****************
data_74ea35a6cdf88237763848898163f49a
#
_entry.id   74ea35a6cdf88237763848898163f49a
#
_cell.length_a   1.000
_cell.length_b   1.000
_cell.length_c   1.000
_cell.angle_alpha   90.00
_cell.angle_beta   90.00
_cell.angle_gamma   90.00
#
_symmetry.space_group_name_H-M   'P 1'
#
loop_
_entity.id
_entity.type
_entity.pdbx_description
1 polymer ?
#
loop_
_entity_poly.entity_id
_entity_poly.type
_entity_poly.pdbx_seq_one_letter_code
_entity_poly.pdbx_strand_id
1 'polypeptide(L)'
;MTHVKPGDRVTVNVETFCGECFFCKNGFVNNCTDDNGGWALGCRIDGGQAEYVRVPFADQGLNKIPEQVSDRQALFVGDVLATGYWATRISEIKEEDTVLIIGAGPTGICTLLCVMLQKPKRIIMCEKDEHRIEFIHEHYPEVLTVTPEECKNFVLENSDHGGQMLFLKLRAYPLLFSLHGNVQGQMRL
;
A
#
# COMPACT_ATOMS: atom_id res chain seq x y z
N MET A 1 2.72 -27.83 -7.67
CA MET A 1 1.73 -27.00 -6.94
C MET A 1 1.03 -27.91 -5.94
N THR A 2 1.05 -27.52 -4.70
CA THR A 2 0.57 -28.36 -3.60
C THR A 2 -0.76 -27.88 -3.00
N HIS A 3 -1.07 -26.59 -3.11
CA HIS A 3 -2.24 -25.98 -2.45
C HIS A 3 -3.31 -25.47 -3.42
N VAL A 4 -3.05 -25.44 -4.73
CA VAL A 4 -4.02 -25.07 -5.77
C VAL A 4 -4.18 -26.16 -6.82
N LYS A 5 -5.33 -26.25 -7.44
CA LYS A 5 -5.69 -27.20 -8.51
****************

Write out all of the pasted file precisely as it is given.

data_74ea35a6cdf88237763848898163f49a
#
_entry.id   74ea35a6cdf88237763848898163f49a
#
_cell.length_a   1.000
_cell.length_b   1.000
_cell.length_c   1.000
_cell.angle_alpha   90.00
_cell.angle_beta   90.00
_cell.angle_gamma   90.00
#
_symmetry.space_group_name_H-M   'P 1'
#
loop_
_entity.id
_entity.type
_entity.pdbx_description
1 polymer ?
#
loop_
_entity_poly.entity_id
_entity_poly.type
_entity_poly.pdbx_seq_one_letter_code
_entity_poly.pdbx_strand_id
1 'polypeptide(L)'
;MTHVKPGDRVTVNVETFCGECFFCKNGFVNNCTDDNGGWALGCRIDGGQAEYVRVPFADQGLNKIPEQVSDRQALFVGDVLATGYWATRISEIKEEDTVLIIGAGPTGICTLLCVMLQKPKRIIMCEKDEHRIEFIHEHYPEVLTVTPEECKNFVLENSDHGGQMLFLKLRAYPLLFSLHGNVQGQMRL
;
A
#
# COMPACT_ATOMS: atom_id res chain seq x y z
N MET A 1 2.72 -27.83 -7.67
CA MET A 1 1.73 -27.00 -6.94
C MET A 1 1.03 -27.91 -5.94
N THR A 2 1.05 -27.52 -4.70
CA THR A 2 0.57 -28.36 -3.60
C THR A 2 -0.76 -27.88 -3.00
N HIS A 3 -1.07 -26.59 -3.11
CA HIS A 3 -2.24 -25.98 -2.45
C HIS A 3 -3.31 -25.47 -3.42
N VAL A 4 -3.05 -25.44 -4.73
CA VAL A 4 -4.02 -25.07 -5.77
C VAL A 4 -4.18 -26.16 -6.82
N LYS A 5 -5.33 -26.25 -7.44
CA LYS A 5 -5.69 -27.20 -8.51